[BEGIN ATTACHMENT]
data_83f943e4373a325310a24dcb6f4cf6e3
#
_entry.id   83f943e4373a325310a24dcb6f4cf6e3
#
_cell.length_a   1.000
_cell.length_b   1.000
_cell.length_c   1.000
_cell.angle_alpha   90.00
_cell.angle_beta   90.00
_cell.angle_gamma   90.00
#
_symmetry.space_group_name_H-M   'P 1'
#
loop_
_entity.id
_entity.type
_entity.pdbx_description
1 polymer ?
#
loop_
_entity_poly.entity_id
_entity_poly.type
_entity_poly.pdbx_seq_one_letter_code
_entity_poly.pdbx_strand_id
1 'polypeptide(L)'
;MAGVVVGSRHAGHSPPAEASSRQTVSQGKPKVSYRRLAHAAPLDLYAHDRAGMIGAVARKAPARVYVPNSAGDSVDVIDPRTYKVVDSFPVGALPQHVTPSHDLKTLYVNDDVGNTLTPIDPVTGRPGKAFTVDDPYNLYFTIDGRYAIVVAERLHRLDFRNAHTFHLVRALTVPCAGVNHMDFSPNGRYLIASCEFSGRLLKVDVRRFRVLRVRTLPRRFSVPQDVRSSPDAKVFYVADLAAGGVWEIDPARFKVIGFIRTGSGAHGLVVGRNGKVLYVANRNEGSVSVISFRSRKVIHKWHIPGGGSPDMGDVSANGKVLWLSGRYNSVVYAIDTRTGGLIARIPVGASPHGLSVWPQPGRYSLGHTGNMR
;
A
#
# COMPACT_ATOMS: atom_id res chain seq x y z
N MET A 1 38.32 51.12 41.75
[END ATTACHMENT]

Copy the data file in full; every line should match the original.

data_83f943e4373a325310a24dcb6f4cf6e3
#
_entry.id   83f943e4373a325310a24dcb6f4cf6e3
#
_cell.length_a   1.000
_cell.length_b   1.000
_cell.length_c   1.000
_cell.angle_alpha   90.00
_cell.angle_beta   90.00
_cell.angle_gamma   90.00
#
_symmetry.space_group_name_H-M   'P 1'
#
loop_
_entity.id
_entity.type
_entity.pdbx_description
1 polymer ?
#
loop_
_entity_poly.entity_id
_entity_poly.type
_entity_poly.pdbx_seq_one_letter_code
_entity_poly.pdbx_strand_id
1 'polypeptide(L)'
;MAGVVVGSRHAGHSPPAEASSRQTVSQGKPKVSYRRLAHAAPLDLYAHDRAGMIGAVARKAPARVYVPNSAGDSVDVIDPRTYKVVDSFPVGALPQHVTPSHDLKTLYVNDDVGNTLTPIDPVTGRPGKAFTVDDPYNLYFTIDGRYAIVVAERLHRLDFRNAHTFHLVRALTVPCAGVNHMDFSPNGRYLIASCEFSGRLLKVDVRRFRVLRVRTLPRRFSVPQDVRSSPDAKVFYVADLAAGGVWEIDPARFKVIGFIRTGSGAHGLVVGRNGKVLYVANRNEGSVSVISFRSRKVIHKWHIPGGGSPDMGDVSANGKVLWLSGRYNSVVYAIDTRTGGLIARIPVGASPHGLSVWPQPGRYSLGHTGNMR
;
A
#
# COMPACT_ATOMS: atom_id res chain seq x y z
N MET A 1 38.32 51.12 41.75